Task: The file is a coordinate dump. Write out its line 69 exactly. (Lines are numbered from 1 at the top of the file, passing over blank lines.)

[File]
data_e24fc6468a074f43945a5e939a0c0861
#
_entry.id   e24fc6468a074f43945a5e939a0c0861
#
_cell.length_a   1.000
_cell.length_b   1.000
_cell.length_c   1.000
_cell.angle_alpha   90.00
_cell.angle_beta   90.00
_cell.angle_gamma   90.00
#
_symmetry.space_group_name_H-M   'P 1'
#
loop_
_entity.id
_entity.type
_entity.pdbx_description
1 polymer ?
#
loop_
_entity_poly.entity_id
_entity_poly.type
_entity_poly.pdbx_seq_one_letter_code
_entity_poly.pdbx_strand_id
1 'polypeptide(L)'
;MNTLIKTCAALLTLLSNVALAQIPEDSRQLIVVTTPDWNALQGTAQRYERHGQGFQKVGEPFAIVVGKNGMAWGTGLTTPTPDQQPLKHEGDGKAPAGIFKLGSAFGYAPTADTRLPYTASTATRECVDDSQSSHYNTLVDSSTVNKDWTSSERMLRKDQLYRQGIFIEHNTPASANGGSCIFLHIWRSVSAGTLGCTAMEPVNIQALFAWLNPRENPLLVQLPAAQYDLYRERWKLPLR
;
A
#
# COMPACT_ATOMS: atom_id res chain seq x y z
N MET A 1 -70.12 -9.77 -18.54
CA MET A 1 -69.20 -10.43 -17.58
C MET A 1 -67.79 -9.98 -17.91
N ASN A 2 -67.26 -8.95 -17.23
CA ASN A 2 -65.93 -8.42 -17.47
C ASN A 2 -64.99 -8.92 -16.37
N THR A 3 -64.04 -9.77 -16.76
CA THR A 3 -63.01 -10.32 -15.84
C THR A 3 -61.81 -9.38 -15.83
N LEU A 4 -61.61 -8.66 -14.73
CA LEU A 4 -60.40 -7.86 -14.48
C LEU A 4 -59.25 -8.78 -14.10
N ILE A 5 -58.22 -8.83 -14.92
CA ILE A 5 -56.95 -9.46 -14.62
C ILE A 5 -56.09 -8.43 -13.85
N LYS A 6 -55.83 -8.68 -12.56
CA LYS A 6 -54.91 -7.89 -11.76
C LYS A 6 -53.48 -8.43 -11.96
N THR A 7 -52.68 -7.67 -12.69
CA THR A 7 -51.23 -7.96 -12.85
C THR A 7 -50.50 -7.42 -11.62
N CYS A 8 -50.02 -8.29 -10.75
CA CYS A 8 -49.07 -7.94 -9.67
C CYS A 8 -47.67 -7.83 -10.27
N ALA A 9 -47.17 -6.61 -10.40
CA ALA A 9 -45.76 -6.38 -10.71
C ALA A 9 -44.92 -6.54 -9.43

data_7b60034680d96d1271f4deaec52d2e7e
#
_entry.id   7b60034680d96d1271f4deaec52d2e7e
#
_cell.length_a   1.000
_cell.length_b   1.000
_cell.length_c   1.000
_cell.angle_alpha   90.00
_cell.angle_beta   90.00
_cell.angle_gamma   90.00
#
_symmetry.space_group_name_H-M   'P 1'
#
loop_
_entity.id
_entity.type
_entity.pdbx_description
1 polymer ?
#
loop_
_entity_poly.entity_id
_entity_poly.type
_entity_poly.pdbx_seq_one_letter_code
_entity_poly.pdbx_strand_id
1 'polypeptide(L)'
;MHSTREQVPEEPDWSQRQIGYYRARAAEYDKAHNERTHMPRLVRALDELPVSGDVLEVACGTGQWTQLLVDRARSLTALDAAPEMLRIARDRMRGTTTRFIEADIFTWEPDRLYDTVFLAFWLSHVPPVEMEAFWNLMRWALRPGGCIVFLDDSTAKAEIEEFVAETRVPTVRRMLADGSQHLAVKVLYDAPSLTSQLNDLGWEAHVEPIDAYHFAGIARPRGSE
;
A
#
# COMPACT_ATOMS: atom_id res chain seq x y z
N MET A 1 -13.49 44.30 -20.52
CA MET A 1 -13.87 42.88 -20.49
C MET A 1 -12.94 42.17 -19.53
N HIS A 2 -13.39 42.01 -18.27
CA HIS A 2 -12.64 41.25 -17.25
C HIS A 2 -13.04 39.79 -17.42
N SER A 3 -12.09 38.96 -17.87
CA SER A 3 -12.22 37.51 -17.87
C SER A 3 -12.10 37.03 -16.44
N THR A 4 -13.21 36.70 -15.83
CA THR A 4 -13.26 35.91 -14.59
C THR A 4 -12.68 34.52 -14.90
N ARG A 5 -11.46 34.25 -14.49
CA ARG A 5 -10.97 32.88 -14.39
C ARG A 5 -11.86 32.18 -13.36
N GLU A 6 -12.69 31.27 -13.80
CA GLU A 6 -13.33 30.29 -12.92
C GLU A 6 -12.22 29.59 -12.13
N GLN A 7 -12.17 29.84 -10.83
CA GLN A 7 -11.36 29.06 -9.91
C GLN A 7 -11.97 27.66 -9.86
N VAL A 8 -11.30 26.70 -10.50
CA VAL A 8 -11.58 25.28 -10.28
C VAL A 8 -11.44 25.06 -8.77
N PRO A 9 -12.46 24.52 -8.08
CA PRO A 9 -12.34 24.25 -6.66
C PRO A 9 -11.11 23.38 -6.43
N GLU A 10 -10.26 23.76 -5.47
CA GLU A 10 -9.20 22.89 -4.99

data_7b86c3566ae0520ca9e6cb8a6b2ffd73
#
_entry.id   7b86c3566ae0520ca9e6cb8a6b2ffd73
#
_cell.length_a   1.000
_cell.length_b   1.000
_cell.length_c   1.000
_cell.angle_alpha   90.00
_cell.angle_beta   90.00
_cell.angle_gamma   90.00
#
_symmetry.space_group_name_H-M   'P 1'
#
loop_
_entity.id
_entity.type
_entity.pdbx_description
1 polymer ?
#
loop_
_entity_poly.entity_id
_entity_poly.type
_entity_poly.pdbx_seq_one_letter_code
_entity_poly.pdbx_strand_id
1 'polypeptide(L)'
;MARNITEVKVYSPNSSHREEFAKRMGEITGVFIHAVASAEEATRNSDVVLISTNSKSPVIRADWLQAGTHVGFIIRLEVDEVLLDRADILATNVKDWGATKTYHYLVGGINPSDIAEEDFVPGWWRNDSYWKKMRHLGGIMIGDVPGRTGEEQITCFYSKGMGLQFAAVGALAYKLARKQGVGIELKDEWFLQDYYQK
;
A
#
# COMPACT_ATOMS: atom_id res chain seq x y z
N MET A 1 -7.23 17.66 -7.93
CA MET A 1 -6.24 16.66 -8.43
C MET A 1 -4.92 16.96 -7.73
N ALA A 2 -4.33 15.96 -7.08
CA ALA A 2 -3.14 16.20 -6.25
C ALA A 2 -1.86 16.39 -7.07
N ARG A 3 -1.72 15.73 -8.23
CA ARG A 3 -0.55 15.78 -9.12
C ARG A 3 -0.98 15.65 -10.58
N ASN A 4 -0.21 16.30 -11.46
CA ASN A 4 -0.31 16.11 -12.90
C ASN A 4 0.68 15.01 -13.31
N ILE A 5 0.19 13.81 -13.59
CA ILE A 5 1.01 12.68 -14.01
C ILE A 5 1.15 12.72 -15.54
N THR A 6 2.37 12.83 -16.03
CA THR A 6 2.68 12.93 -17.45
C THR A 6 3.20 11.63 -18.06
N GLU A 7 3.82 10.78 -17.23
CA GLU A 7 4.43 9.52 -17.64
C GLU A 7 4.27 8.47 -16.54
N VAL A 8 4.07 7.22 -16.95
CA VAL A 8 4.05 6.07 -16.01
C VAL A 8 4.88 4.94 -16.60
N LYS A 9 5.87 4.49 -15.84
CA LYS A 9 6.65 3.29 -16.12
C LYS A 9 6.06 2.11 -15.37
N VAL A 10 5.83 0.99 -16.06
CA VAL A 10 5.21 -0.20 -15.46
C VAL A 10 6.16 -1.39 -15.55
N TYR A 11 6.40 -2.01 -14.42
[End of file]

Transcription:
_symmetry.space_group_name_H-M   'P 1'